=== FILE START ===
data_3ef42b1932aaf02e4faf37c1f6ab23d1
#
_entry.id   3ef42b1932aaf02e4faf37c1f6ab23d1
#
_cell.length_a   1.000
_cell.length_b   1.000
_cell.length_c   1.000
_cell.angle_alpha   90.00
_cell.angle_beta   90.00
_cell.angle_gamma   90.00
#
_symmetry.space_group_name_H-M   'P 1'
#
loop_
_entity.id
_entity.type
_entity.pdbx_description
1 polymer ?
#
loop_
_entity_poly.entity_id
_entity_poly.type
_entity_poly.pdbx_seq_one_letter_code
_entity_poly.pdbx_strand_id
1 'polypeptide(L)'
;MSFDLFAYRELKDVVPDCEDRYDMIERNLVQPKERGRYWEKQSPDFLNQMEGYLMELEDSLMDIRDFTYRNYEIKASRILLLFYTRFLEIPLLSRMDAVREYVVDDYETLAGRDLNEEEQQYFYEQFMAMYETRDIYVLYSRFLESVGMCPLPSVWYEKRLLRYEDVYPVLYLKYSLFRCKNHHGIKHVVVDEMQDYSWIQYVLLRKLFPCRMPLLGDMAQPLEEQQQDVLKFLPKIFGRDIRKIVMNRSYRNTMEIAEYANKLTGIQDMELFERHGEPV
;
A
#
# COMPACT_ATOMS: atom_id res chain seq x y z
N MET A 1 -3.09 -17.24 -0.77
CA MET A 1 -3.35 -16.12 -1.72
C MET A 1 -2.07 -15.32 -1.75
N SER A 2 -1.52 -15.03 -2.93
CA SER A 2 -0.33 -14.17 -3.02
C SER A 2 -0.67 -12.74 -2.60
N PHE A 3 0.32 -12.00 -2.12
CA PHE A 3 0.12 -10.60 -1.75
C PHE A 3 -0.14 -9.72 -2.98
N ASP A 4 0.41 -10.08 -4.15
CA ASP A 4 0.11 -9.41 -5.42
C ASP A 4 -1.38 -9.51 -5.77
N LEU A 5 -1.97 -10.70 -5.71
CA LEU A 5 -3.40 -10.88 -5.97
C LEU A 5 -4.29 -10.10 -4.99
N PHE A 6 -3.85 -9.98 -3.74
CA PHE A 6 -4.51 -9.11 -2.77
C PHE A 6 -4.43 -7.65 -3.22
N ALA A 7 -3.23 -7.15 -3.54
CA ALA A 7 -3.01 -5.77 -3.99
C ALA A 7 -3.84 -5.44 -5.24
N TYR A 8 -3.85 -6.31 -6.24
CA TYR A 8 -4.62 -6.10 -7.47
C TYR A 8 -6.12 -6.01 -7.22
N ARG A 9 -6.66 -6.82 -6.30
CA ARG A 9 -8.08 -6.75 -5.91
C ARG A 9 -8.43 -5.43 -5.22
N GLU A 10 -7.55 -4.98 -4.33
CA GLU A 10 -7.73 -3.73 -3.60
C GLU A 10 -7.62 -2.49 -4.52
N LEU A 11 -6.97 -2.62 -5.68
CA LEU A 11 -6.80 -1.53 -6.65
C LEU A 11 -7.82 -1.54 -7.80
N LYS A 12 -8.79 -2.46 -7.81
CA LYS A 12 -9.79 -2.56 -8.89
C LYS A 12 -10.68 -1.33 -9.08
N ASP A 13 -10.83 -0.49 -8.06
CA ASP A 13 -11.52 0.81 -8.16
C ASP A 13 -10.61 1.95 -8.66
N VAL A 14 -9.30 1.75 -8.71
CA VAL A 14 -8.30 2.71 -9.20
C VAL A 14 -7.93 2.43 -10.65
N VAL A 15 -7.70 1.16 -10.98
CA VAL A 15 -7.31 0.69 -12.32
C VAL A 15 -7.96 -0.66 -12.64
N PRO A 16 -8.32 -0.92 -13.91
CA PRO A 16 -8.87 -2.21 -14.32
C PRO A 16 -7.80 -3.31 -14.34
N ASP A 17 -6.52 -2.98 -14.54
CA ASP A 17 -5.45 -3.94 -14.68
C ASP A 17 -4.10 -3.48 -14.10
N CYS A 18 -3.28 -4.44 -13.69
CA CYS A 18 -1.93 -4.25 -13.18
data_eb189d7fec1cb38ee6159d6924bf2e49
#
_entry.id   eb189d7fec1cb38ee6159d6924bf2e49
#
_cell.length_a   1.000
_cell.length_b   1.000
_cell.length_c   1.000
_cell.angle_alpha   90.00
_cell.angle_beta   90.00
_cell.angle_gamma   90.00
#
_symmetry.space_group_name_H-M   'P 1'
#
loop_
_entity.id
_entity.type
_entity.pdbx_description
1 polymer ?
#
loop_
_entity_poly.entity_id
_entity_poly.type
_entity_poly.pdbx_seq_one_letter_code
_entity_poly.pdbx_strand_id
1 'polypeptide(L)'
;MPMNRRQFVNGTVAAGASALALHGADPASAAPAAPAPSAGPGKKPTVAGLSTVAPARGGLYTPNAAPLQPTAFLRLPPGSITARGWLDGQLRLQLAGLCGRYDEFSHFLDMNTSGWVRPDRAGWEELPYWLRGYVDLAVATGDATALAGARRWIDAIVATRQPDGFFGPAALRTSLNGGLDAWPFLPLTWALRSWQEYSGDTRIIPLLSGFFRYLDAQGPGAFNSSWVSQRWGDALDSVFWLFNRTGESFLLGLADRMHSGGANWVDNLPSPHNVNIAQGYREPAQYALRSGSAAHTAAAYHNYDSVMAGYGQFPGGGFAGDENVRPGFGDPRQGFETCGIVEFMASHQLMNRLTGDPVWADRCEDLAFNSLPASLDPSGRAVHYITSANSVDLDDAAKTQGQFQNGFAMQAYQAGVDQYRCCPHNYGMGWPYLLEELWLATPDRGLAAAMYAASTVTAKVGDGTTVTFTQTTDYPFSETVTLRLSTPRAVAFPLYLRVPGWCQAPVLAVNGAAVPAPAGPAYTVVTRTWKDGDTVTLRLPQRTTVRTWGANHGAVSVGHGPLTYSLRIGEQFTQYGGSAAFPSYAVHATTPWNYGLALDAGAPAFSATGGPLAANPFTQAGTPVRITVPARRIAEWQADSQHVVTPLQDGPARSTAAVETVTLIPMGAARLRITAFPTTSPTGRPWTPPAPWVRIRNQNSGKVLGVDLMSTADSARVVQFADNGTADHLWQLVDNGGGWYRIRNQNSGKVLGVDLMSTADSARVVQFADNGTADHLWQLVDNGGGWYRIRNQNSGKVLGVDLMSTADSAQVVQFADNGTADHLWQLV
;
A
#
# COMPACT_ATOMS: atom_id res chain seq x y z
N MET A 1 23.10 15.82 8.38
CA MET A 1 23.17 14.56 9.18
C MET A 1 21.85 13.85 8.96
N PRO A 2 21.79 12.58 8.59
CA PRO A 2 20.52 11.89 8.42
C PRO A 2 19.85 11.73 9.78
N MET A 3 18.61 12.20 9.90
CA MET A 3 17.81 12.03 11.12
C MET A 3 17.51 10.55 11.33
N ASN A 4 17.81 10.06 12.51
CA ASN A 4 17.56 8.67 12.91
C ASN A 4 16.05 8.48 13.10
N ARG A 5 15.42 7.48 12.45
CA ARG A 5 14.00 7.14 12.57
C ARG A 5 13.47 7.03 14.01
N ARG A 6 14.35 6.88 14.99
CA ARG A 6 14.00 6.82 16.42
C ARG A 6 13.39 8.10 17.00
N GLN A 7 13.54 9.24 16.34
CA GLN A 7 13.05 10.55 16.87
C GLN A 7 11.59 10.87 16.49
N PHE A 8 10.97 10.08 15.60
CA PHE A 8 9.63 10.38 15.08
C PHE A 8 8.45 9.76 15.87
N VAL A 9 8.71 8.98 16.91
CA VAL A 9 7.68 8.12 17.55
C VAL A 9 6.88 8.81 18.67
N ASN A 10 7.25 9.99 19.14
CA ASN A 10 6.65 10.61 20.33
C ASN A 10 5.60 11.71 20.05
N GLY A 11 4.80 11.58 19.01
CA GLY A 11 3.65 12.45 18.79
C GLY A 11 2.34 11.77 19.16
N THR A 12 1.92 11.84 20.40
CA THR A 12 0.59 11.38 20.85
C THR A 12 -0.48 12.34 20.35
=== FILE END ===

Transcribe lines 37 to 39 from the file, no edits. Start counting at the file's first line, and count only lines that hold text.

N PHE A 3 0.32 -12.00 -2.12
CA PHE A 3 0.12 -10.60 -1.75
C PHE A 3 -0.14 -9.72 -2.98